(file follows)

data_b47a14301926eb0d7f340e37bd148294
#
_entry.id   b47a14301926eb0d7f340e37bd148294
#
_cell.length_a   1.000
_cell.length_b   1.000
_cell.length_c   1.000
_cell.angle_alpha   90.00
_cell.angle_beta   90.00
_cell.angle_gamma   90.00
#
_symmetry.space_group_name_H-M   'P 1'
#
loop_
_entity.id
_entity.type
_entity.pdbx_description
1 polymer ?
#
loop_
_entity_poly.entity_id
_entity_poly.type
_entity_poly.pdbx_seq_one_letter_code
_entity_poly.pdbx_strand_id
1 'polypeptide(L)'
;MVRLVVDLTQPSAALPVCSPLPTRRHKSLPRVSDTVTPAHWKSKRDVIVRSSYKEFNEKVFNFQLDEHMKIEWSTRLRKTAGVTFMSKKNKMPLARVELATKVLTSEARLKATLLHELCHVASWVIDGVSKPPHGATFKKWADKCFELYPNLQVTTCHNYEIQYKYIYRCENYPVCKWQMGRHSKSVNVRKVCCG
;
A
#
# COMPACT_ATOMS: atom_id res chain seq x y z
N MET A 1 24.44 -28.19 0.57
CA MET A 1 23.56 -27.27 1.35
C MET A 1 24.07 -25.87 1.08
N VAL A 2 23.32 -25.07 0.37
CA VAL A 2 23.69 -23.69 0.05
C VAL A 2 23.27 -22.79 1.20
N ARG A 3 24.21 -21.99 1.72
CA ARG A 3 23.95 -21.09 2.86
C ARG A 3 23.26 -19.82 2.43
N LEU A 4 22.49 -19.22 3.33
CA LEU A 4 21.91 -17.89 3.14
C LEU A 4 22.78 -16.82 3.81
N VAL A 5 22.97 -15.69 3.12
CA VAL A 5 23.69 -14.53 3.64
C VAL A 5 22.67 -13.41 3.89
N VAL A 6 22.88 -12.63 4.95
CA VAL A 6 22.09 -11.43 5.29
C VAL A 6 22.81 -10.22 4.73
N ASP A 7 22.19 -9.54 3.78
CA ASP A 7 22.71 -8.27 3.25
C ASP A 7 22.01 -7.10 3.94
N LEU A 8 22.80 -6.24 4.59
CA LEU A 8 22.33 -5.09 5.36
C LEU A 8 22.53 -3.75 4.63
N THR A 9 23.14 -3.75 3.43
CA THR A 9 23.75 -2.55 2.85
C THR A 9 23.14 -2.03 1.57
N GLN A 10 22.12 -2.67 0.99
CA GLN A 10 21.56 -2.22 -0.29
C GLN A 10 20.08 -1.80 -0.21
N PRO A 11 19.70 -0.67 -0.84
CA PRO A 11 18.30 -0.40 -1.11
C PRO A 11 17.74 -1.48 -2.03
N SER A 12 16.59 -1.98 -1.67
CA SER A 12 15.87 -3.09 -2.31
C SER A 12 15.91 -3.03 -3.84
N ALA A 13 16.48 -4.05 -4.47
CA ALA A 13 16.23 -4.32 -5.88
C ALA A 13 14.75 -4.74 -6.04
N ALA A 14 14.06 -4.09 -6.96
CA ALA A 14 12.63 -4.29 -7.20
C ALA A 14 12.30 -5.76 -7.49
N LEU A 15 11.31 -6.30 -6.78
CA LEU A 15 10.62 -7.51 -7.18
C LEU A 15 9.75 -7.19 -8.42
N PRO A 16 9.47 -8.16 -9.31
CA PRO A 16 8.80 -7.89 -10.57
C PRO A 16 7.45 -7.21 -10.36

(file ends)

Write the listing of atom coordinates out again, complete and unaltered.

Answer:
data_b47a14301926eb0d7f340e37bd148294
#
_entry.id   b47a14301926eb0d7f340e37bd148294
#
_cell.length_a   1.000
_cell.length_b   1.000
_cell.length_c   1.000
_cell.angle_alpha   90.00
_cell.angle_beta   90.00
_cell.angle_gamma   90.00
#
_symmetry.space_group_name_H-M   'P 1'
#
loop_
_entity.id
_entity.type
_entity.pdbx_description
1 polymer ?
#
loop_
_entity_poly.entity_id
_entity_poly.type
_entity_poly.pdbx_seq_one_letter_code
_entity_poly.pdbx_strand_id
1 'polypeptide(L)'
;MVRLVVDLTQPSAALPVCSPLPTRRHKSLPRVSDTVTPAHWKSKRDVIVRSSYKEFNEKVFNFQLDEHMKIEWSTRLRKTAGVTFMSKKNKMPLARVELATKVLTSEARLKATLLHELCHVASWVIDGVSKPPHGATFKKWADKCFELYPNLQVTTCHNYEIQYKYIYRCENYPVCKWQMGRHSKSVNVRKVCCG
;
A
#
# COMPACT_ATOMS: atom_id res chain seq x y z
N MET A 1 24.44 -28.19 0.57
CA MET A 1 23.56 -27.27 1.35
C MET A 1 24.07 -25.87 1.08
N VAL A 2 23.32 -25.07 0.37
CA VAL A 2 23.69 -23.69 0.05
C VAL A 2 23.27 -22.79 1.20
N ARG A 3 24.21 -21.99 1.72
CA ARG A 3 23.95 -21.09 2.86
C ARG A 3 23.26 -19.82 2.43
N LEU A 4 22.49 -19.22 3.33
CA LEU A 4 21.91 -17.89 3.14
C LEU A 4 22.78 -16.82 3.81
N VAL A 5 22.97 -15.69 3.12
CA VAL A 5 23.69 -14.53 3.64
C VAL A 5 22.67 -13.41 3.89
N VAL A 6 22.88 -12.63 4.95
CA VAL A 6 22.09 -11.43 5.29
C VAL A 6 22.81 -10.22 4.73
N ASP A 7 22.19 -9.54 3.78
CA ASP A 7 22.71 -8.27 3.25
C ASP A 7 22.01 -7.10 3.94
N LEU A 8 22.80 -6.24 4.59
CA LEU A 8 22.33 -5.09 5.36
C LEU A 8 22.53 -3.75 4.63
N THR A 9 23.14 -3.75 3.43
CA THR A 9 23.75 -2.55 2.85
C THR A 9 23.14 -2.03 1.57
N GLN A 10 22.12 -2.67 0.99
CA GLN A 10 21.56 -2.22 -0.29
C GLN A 10 20.08 -1.80 -0.21
N PRO A 11 19.70 -0.67 -0.84
CA PRO A 11 18.30 -0.40 -1.11
C PRO A 11 17.74 -1.48 -2.03
N SER A 12 16.59 -1.98 -1.67
CA SER A 12 15.87 -3.09 -2.31
C SER A 12 15.91 -3.03 -3.84
N ALA A 13 16.48 -4.05 -4.47
CA ALA A 13 16.23 -4.32 -5.88
C ALA A 13 14.75 -4.74 -6.04
N ALA A 14 14.06 -4.09 -6.96
CA ALA A 14 12.63 -4.29 -7.20
C ALA A 14 12.30 -5.76 -7.49
N LEU A 15 11.31 -6.30 -6.78
CA LEU A 15 10.62 -7.51 -7.18
C LEU A 15 9.75 -7.19 -8.42
N PRO A 16 9.47 -8.16 -9.31
CA PRO A 16 8.80 -7.89 -10.57
C PRO A 16 7.45 -7.21 -10.36